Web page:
“Lutherans of old had a percentage of pastors on their clergy rosters who were builders, not of course of buildings, but of congregations.  Now, obviously not all pastors are builders.  The word “pastor” means shepherd.  Shepherds care for the flock.  For Lutherans, this care means truthfully preaching the Word of God, administering the sacraments and the office of the keys, admonishing the erring, comforting the bereaved and distressed, teaching the scriptures, and urging godly living.  This is all certainly building up the body of Christ.  But throughout much of Lutheranism’s history there have been a percentage of shepherds who also had the skills and obedient wills to increase membership and involvement in congregations.  Ask any lay person about a pastor in their congregation’s history who was a standout, and a name will quickly surface.  It is that pastor who was the builder.  Some congregations are fortunate to have had two or three such pastors.  These pastors exhibit some important character traits:  (1) they are unafraid of the unchurched and eager to engage them; (2) they limit their time in their offices; like a neighborhood police officer, they find various ways to know “their beat”; (3) they see stressful situations as opportunities for both personal and congregational growth; and (4) most importantly (and to use seemingly anarchic language), they want to win men and women for Christ and ground them in a faith commitment.  In other words, they have the gospel at the ready on their lips and find ways to speak God’s Word to the unchurched, teach them the faith, and walk with them to baptism and life in Christian fellowship.  For builders, sharing the faith is not cultural insensitivity but a mandate from Christ.  They refuse to let fear of rejection govern their witness, quickly shake the dust from their sandals, and find the next person to speak to.  In the Lutheran tradition, builders are thus not only biblical and confessional, but also resilient and evangelistic.  Those congregations growing in the ELCA today tend to have pastoral leadership which exhibit these traits.”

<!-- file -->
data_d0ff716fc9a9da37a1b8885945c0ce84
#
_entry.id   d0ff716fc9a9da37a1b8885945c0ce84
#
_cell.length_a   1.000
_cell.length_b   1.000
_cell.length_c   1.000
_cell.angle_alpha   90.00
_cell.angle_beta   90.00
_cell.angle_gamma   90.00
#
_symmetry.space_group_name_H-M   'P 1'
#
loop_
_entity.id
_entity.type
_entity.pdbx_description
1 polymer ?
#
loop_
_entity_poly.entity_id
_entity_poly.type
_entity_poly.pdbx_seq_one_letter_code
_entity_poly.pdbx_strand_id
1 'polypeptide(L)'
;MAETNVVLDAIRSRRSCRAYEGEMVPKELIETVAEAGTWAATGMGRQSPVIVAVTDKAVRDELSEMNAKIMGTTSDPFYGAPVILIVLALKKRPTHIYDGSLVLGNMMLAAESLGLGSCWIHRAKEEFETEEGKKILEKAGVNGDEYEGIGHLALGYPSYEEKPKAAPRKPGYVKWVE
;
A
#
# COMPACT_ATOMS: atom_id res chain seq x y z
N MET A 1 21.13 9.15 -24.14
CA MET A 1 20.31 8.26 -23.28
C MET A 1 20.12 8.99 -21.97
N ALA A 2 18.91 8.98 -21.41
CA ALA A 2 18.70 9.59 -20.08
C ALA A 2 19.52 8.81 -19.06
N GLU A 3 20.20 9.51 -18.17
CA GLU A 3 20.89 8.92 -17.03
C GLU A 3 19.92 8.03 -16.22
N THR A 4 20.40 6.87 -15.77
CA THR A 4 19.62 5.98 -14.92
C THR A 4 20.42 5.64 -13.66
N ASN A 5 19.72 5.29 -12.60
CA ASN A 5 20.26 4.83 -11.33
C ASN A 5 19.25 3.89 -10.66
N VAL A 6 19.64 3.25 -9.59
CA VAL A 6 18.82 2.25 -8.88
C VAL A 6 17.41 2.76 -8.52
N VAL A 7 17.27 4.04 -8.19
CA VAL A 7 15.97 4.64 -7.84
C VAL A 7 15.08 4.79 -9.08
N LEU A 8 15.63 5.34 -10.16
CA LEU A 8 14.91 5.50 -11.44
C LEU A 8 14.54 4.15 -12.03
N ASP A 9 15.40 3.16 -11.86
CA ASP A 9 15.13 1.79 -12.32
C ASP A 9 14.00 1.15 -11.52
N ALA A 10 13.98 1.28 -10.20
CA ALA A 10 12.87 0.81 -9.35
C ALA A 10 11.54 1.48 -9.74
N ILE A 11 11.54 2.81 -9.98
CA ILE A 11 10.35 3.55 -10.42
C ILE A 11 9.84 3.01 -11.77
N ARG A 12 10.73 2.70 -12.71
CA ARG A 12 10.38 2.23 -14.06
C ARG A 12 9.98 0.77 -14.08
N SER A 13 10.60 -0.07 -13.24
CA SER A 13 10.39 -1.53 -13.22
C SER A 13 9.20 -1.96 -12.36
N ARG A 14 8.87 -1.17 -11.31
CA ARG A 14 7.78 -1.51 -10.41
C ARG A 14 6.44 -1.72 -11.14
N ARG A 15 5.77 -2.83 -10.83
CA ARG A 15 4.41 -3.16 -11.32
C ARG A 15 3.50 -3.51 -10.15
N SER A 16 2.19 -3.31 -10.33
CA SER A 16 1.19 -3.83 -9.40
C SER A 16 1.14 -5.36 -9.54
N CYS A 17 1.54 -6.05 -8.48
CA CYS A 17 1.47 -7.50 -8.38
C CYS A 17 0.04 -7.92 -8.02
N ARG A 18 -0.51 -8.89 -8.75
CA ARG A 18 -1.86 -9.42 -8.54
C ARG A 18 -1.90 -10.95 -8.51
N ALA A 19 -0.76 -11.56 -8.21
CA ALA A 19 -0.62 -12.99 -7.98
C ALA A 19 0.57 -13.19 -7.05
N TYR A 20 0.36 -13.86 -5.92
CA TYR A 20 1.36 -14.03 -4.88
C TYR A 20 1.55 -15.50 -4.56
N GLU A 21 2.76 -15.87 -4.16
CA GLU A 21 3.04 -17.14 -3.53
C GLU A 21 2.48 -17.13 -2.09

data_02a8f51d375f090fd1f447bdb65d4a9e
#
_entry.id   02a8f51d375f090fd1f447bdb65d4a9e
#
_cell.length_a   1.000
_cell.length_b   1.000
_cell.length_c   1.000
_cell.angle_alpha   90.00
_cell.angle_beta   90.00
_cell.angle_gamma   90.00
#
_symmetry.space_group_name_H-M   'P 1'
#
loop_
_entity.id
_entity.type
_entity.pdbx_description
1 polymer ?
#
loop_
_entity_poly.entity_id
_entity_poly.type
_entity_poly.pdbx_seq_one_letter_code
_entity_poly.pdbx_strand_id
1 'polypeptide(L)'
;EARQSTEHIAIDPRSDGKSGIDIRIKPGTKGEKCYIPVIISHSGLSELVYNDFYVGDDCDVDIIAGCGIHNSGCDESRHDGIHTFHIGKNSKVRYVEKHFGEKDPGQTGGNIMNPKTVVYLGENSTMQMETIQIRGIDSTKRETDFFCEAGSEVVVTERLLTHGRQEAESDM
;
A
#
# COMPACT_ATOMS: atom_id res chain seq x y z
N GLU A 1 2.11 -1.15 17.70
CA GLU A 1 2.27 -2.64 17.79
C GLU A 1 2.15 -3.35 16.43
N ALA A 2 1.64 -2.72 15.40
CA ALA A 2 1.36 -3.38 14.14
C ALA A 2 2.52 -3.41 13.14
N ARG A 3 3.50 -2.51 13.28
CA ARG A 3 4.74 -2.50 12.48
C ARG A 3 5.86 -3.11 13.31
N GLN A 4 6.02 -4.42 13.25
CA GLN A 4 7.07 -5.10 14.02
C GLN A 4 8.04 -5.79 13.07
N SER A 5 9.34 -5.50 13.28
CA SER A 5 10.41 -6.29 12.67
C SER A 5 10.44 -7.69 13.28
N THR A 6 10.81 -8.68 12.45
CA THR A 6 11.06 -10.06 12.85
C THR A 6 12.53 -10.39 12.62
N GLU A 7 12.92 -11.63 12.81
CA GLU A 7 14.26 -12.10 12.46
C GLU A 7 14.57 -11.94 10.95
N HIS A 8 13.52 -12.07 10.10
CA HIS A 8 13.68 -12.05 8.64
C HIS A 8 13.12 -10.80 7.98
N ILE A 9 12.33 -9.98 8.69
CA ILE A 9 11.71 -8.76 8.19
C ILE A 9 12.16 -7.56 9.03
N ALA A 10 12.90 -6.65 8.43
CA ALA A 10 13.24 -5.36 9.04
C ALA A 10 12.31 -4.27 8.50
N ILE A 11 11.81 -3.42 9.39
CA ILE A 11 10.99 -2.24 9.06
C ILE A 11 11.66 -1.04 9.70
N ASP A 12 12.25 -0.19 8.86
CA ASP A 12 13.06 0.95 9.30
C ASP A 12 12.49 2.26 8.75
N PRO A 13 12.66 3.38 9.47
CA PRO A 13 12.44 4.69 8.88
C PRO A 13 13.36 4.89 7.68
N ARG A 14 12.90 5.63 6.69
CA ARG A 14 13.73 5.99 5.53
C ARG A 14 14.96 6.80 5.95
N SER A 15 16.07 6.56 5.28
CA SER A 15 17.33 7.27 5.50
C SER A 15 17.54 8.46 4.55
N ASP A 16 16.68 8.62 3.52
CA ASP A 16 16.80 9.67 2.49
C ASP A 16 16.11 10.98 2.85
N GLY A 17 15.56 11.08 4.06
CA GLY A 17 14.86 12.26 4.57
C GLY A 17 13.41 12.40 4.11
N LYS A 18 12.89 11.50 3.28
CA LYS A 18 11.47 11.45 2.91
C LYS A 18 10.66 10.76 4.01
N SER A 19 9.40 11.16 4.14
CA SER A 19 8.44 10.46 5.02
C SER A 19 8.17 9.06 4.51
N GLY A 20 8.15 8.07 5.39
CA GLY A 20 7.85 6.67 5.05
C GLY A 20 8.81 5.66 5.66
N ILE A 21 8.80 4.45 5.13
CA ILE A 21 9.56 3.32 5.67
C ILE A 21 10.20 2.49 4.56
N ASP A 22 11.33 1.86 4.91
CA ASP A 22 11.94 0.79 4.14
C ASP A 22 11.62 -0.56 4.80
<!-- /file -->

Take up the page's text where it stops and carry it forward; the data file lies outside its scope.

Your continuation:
Dr. Mattes was one of the organizers of this summit on pastoral formation and the paper he is presenting at the event lays out the basics of our situation today. Mark’s full presentation can be accessed at Lutheran CORE’s new podcast “CORE Issues” here. His paper is going to be published this fall.

Wednesday, June 21, 2017 Devotion

“The young lions do lack and suffer hunger; but they who seek the Lord shall not be in want of any good thing.  Come, you children, listen to me; I will teach you the fear of the Lord.  Who is the man who desires life and loves length of days that he may see good?”  (Psalm 34:10-11)